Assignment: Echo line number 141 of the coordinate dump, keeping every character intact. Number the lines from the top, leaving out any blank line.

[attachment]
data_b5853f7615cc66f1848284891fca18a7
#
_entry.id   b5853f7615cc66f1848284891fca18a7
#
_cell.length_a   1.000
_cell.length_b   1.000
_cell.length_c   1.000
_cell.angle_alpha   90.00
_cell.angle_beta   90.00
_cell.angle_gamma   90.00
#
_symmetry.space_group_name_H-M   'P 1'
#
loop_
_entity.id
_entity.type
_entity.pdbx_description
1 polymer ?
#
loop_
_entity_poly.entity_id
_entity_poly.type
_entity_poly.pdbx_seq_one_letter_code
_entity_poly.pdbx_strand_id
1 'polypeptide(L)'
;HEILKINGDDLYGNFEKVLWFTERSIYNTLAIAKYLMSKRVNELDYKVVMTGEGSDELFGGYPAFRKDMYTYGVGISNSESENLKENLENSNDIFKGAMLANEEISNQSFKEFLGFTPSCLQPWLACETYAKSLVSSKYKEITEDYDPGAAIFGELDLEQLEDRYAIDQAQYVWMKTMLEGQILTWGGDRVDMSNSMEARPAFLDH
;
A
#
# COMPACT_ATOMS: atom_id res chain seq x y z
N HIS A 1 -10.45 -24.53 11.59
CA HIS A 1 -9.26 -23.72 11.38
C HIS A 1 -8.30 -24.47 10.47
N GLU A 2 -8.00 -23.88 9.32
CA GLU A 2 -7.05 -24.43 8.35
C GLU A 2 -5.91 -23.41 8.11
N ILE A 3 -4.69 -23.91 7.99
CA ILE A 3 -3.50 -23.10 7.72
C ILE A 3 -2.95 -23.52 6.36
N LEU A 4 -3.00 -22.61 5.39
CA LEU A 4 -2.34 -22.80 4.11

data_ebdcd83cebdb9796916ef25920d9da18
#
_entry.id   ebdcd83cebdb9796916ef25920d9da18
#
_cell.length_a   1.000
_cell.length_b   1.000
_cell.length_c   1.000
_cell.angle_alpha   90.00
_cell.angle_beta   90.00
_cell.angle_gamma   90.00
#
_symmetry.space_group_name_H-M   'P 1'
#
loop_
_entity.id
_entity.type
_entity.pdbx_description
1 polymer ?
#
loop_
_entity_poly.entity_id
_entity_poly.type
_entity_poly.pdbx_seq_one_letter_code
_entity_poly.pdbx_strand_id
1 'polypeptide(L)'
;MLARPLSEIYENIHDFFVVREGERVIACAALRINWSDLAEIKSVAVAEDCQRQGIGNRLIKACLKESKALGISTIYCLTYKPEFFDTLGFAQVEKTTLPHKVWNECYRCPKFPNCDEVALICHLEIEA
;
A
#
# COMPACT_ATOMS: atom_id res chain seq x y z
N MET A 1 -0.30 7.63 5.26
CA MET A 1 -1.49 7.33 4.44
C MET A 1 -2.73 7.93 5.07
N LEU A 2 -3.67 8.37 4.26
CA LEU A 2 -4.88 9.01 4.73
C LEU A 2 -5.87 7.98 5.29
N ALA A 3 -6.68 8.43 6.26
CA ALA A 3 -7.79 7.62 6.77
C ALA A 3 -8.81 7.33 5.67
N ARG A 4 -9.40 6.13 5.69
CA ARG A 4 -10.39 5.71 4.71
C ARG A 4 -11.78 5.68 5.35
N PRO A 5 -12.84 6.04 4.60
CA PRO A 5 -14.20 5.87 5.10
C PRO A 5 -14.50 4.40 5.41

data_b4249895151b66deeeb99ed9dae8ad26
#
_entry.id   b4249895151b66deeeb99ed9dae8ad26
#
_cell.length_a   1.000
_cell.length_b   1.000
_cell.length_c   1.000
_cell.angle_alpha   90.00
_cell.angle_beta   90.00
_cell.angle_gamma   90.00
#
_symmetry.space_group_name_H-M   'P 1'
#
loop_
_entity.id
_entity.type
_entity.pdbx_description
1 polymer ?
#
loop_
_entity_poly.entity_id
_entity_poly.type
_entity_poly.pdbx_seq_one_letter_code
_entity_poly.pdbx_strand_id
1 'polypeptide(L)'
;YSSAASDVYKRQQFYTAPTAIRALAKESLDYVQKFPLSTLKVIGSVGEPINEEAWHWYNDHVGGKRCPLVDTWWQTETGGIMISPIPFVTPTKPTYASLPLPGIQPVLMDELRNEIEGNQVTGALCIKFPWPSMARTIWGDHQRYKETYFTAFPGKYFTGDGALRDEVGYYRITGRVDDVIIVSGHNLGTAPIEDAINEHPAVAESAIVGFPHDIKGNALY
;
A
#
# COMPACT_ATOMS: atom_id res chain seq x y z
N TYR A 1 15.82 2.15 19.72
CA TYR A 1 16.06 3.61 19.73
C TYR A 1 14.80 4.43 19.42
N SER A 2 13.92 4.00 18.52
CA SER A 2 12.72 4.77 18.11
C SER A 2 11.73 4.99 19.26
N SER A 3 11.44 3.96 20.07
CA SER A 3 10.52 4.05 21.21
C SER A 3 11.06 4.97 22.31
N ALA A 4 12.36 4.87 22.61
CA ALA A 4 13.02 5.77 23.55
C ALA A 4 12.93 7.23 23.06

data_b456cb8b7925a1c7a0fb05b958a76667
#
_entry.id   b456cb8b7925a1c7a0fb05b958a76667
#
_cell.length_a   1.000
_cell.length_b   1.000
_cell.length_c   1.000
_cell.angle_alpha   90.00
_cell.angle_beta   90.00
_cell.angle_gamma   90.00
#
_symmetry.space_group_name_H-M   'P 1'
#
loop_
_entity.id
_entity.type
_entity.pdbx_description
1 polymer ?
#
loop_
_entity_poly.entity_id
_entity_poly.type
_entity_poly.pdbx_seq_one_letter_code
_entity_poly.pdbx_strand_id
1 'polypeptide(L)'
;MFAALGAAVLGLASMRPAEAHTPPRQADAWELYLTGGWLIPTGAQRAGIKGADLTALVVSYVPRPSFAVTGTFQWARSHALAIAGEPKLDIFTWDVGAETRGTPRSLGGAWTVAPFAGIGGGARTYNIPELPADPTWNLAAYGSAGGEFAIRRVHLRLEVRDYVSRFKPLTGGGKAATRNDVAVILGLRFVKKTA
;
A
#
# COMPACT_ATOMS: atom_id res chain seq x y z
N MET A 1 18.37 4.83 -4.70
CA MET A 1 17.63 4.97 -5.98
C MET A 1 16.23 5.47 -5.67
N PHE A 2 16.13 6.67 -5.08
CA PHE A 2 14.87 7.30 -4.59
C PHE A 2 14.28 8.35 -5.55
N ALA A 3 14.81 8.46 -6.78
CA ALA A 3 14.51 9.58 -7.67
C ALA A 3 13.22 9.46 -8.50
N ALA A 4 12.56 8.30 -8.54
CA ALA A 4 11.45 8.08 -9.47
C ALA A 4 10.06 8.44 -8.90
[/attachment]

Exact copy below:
#